Managing references and notes
Managing references and notes is a continual challenge for graduate research students, mainly because there are many ways of doing it. Practices vary based on subject discipline, individual practice and preference.
Reference management is the practice of storing, organising and retrieving your research material. Reference management software is designed to assist with this, as well as helping you to correctly cite your sources and create reference lists or bibliographies.
During your doctoral studies it is essential to keep notes on what you have read. Recording your comments helps you to develop your ideas and start the writing process as you learn more about the research in your field. As you continue to collect sources you will need an efficient system to manage both references and notes.
For your doctoral studies, you will need to read a wide range of literature. You will need to develop a system to keep track of what you have read and what you have cited in your writing.
Making the time to create and manage such a system early in your doctoral studies will greatly assist your writing as you write larger documents such as your thesis.
What can reference management software do for you?
Software packages are designed to build local libraries that can then be used to organise, sort, and reference sources when writing.
Three popular programs are EndNote (Monash supported), Zotero, and Mendeley. When deciding which program is most suitable for your needs, pay careful attention to the features offered by each one, as well as the support available.
The following case studies demonstrate how different doctoral researchers have used EndNote, Zotero, and Mendeley. This will give you an idea of the ways in which you can use reference management software to organise your sources.
Case study 1: EndNote
I use EndNote to manage my references. I add everything I read to my EndNote library, whether I intend to include it in my thesis or not (see image 1). This helps me avoid rereading irrelevant work. Because EndNote connects directly to Word, I can easily incorporate any of my sources as I write. I also use Group sets, like Primary sources, with Groups, like Ovid, to sort my references according to the themes and organisation of ideas in my thesis (see image 2).
In order to reference the texts as I need for my field, I have edited the Output style so that only the “Short Title” appears for ancient texts – these Short Titles are then filled with the accepted abbreviation for these authors (see image 3).
Case study 2: Zotero
I use Zotero to collect and save references automatically from library databases or websites. The best thing about Zotero is the “web–scraping” feature, where it can collect metadata from most references and save them with just one click. It has saved me a lot of time. Zotero is also free and easy to use. It took less than 5 minutes to install and didn’t take long until I fully understood how it worked. I work using multiple computers (at home and work) and so far I haven’t had any problems syncing my library across my different devices. Another important feature of Zotero is the word processor plugins which have helped me to automatically generate bibliographies, as well as in–text citations and footnotes. It has been a real lifesaver because even though I still need to understand the basic rules of the citation style I am using, it takes away the painstaking task of typing all the bibliographic information manually, (see image).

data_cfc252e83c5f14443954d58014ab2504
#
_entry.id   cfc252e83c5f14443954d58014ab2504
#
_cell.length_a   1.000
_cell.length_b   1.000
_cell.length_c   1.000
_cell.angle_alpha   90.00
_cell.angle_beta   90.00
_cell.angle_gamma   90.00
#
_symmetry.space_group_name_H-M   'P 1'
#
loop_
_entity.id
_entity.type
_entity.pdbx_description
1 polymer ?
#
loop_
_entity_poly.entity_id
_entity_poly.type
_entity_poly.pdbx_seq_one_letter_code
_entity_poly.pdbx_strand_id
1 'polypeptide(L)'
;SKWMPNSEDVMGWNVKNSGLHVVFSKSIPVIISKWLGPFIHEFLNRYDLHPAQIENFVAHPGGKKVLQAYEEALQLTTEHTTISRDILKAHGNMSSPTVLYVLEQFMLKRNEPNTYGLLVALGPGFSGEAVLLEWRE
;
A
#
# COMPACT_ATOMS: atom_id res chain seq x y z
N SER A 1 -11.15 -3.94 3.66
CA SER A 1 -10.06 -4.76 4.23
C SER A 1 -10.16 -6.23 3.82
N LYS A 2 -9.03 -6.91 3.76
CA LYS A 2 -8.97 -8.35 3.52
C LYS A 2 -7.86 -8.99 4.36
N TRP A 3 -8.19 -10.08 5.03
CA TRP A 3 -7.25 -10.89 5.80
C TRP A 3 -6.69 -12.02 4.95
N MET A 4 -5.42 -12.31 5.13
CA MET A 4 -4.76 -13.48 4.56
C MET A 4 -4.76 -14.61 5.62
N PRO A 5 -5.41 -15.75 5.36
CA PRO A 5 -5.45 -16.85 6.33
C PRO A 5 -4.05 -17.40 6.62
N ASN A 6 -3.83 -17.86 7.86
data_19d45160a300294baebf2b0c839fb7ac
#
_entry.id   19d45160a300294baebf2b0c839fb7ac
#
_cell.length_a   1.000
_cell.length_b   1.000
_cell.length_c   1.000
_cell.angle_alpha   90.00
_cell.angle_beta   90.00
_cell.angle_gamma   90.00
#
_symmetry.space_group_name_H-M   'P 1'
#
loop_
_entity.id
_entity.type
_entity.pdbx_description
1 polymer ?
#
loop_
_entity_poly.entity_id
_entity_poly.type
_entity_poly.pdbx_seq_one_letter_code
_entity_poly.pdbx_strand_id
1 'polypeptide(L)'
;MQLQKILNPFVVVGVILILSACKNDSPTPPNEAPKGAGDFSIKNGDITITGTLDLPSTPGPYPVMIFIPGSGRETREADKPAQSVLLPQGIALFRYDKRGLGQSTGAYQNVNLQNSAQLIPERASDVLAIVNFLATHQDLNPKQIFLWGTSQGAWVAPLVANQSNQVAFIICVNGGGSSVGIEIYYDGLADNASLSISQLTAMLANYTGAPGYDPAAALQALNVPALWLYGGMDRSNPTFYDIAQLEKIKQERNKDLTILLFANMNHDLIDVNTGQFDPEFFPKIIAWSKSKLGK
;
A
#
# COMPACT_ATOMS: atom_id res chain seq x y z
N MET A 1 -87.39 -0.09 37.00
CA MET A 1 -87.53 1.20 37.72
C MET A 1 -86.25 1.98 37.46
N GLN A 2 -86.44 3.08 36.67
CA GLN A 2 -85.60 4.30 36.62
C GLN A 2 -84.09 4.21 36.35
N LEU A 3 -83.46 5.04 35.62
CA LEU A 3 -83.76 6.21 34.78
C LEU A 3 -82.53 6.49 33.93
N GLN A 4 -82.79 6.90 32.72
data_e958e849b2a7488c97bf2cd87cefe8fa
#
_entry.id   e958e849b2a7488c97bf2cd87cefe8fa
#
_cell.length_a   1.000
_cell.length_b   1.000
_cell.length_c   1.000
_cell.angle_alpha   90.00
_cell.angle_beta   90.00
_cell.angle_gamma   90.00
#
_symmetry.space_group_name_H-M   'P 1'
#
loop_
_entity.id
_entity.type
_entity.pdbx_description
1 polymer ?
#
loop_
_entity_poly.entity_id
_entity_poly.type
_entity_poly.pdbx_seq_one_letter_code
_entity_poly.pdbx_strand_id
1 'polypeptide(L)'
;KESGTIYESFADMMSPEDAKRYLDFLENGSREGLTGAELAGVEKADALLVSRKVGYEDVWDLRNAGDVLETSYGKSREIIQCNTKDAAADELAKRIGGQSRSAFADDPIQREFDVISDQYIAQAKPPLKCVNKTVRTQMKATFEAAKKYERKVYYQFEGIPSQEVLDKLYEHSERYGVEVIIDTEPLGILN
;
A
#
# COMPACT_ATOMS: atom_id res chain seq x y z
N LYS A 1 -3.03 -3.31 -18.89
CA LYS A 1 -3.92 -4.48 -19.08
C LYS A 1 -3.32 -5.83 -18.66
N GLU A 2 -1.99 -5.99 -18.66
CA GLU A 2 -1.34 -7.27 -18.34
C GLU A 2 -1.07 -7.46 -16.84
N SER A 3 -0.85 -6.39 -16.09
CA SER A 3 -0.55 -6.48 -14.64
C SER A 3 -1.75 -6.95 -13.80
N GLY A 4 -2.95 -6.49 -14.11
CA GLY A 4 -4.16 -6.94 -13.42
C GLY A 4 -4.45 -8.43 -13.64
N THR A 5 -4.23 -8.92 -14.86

Case study 3: Mendeley
I save all my references in Mendeley and I organise them into folders. Mendeley has a folder, “Unsorted” so I can easily find references that I haven’t categorised. I try to put them into folders as soon as I upload the reference and PDF to Mendeley so that I remember why I thought the article or book would be useful. These folders form a library of material on different topics and I use them as the starting point for writing. I also use search in Mendeley to find material on a topic (see image).
I don’t use the notes tab in Mendeley but I do annotate and make notes on the PDFs. I sync my desktop to my iPad app and use this as my travelling library.
As you read you should be making notes — more material that needs to be stored and managed, to allow you to make good use of your sources in your writing.
What can note–taking software do for you?
Note–taking software applications can help you to record, store, organise, and retrieve your notes. It might be possible to sign up for a free trial of the software prior to purchasing it. There are several programs available to help you manage your notes. Most reference management software (including EndNote, Zotero and Mendeley) allow you to store notes related to your references. Other popular programs, such as OneNote, and Evernote offer many possibilities for managing notes as part of a writing project. You can find more information about programs for notes in the Monash Software catalogue.
The following case studies demonstrate how different doctoral researchers have used OneNote and Evernote to organise their notes. This will give you an idea of the ways in which you can use different programs to organise your notes.